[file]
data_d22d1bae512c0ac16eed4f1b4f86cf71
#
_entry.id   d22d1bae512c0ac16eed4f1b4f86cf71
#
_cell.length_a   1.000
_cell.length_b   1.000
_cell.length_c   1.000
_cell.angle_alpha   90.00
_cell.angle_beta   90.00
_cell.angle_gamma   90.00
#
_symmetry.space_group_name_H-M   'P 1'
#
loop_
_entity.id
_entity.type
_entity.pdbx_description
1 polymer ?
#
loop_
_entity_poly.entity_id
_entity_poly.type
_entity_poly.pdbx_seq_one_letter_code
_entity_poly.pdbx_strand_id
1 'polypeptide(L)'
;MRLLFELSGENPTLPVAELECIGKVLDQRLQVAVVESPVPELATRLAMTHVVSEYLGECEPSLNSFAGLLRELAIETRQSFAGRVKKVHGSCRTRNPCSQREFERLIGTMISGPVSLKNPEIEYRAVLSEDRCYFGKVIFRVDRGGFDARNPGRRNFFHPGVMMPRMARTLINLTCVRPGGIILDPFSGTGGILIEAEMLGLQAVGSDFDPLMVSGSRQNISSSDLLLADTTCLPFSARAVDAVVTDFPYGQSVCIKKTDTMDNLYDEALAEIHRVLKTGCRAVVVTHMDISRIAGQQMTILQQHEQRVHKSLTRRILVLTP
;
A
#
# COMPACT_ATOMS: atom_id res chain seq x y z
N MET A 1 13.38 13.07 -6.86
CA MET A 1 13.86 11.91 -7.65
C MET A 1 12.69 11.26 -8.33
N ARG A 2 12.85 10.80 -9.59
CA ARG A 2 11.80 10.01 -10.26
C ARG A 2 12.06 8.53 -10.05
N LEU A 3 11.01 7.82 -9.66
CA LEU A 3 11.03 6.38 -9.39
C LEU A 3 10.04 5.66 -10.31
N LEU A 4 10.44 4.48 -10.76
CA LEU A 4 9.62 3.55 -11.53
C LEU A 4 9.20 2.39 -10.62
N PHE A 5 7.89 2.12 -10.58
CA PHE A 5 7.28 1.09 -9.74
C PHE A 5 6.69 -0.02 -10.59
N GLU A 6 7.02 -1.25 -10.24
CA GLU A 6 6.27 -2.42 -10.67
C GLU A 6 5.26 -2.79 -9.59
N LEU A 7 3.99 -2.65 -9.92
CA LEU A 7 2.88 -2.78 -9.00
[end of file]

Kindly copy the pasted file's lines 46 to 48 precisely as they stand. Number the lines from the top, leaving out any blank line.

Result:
N GLU A 6 7.02 -1.25 -10.24
CA GLU A 6 6.27 -2.42 -10.67
C GLU A 6 5.26 -2.79 -9.59